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Rise in Ombudsman complaints ‘reflects failing social care system’

The gulf between what the public expects and what it actually gets, when it comes to adult social care, has been starkly illustrated in the Local Government and Social Care Ombudsman’s latest annual review of complaints.

The Ombudsman’s annual review of social care complaints, covering both councils and independent care providers across England, shows the service found fault in 72% of the complaints it investigated last year.

This percentage of upheld cases is greater than the previous year (69%) and shows a relentless rise over the last decade in the proportion of cases in which care users and their families have been let down by local services.

The faults the Ombudsman finds in its investigations are often not due to one-off errors caused by staff working under pressure, but are increasingly caused by the measures employed by councils and care providers to mitigate the squeeze on their resources.

Michael King, local government and social care ombudsman, said: ‘Viewed through the lens of complaints from the public, and our impartial findings, the adult social care system is progressively failing to deliver for those who need it most.

‘Increasingly it is a system where exceptional and sometimes unorthodox measures are being deployed simply to balance the books – a reality we see frequently pleaded in their defence by the councils and care providers we investigate.

‘At a time of such pressure, it is now more important than ever to listen to public concerns in the form of complaints: they provide free intelligence to spot problems and drive improvement.

‘Following on from the recent government announcement, I hope this report and the evidence it contains can help contribute to the debate about what a more sustainable care system will look like in the future.’

Last year (April 2020 – March 2021), councils and care providers operated under the fast-evolving backdrop of Covid-19.

Early signs from the Ombudsman’s completed cases, and those it continues to receive, about Covid-19 suggest the sector overall responded well to the unprecedented challenges it faced. However, the data also suggests that the pandemic intensified existing issues rather than created a raft of new ones.

In 2020-21 the Ombudsman received 2,033 complaints and enquiries about adult social care. This included 270 about independent care providers, where the person arranged and paid for their own care.

As in all areas of its casework, last year the Ombudsman received and decided fewer complaints about adult social care than the previous year because of the disruption caused by Covid-19.

The Ombudsman made 1,642 individual recommendations to put things right in adult social care investigations last year, of which around a third (546) were aimed at improving services for everyone.

Common examples of service improvements include reviewing policies and working practices, training staff and changing public information.

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Responding to the review, Cllr David Fothergill, chairman of the Local Government Association’s community wellbeing board, said the upcoming spending review should be used to provide desperately-needed new funding for the care sector.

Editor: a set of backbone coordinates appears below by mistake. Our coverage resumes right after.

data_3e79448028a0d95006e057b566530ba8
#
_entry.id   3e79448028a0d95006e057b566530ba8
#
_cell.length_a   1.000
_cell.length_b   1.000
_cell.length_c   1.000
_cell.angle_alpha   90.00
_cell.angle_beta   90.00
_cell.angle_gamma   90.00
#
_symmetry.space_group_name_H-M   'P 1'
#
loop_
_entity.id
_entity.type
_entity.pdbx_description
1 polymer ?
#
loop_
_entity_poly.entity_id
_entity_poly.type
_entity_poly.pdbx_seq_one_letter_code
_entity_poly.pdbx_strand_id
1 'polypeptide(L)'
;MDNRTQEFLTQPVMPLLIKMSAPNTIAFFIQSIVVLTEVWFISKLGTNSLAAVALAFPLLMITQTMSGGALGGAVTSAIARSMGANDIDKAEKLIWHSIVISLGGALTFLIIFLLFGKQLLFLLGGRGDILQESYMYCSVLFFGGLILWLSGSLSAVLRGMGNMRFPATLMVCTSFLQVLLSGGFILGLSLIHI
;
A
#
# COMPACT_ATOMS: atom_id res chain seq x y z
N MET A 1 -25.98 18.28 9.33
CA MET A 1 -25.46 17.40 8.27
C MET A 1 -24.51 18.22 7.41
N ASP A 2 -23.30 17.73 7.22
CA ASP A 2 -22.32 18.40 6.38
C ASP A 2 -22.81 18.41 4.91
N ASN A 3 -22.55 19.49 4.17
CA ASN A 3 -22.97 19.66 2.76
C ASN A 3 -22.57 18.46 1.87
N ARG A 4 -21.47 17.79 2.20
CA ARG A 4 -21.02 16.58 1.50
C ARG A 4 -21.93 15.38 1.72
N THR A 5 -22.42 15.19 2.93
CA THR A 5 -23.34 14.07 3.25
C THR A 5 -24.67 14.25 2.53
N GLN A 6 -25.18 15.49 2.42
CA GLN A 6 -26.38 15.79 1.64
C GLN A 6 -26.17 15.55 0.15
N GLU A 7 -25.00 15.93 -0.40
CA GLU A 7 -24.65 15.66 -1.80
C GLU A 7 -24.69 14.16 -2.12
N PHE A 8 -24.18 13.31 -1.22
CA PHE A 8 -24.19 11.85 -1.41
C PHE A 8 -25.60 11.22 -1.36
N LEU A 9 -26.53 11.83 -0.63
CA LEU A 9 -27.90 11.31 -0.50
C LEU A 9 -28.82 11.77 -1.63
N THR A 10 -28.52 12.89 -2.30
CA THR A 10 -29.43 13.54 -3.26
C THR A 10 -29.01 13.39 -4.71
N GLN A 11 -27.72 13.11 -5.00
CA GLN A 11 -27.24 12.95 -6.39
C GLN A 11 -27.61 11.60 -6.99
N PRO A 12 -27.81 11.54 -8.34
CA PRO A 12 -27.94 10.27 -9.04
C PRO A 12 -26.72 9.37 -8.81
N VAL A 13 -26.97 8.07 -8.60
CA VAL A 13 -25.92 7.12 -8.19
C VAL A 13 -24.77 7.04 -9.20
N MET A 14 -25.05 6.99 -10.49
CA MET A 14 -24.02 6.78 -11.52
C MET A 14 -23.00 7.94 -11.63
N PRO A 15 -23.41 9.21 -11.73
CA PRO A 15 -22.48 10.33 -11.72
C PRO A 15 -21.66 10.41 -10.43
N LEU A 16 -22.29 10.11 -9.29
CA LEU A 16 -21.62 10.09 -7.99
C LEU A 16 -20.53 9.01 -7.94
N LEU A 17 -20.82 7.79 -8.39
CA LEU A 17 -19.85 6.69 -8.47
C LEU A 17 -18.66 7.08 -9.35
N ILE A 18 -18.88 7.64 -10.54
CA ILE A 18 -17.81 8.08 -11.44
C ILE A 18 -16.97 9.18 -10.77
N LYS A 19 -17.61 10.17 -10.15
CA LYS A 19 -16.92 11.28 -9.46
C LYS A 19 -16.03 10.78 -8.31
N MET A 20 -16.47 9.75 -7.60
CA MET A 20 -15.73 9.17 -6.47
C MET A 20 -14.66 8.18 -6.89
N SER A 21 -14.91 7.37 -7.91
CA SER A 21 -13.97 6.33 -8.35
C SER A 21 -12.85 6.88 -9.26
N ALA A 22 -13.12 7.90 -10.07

‘Councils and care providers have been doing all they can to keep vital care and support services going over the last year, which were already severely stretched before the pandemic.

‘As this report rightfully highlights, coronavirus has exacerbated pre-existing pressures in the social care system, primarily caused due to underfunding.

‘It is right that providers continue to work with the Ombudsman in its investigations, to make improvements to their services. We also need to apply the lessons learnt from our response to Covid-19 in any future reforms.

‘The government’s recent social care plan has some potential promise on charging reform, but has left open many more questions which need answering urgently.

‘The spending review should be used to set this plan straight and provide upfront, desperately needed new funding to meet immediate demands and pressures in our care system so that people can live their best life.’

A Department of Health and Social Care (DHSC) spokesperson said the government will ensure Local Authorities have access to sustainable funding for core budgets at the Spending Review.

DHSC expect local authorities to ensure providers are offering good quality care, improving workforce conditions, and are investing in services and new innovations. This additional funding will ensure we are building our future social care system from sustainable foundations.

The spokesperson said: ‘We are committed to the delivery of world-leading social care and the new £5.4 billion funding for the sector will put in place comprehensive reforms that are sustainable and fit for the future.

‘To support the sector through this global pandemic we have provided over £2 billion in specific funding for adult social care, in addition to more than £6bn that has been made available to local authorities to address pressures on their services.

‘We continue to work with the sector on social care reform and will publish further details in the White Paper later this year.’

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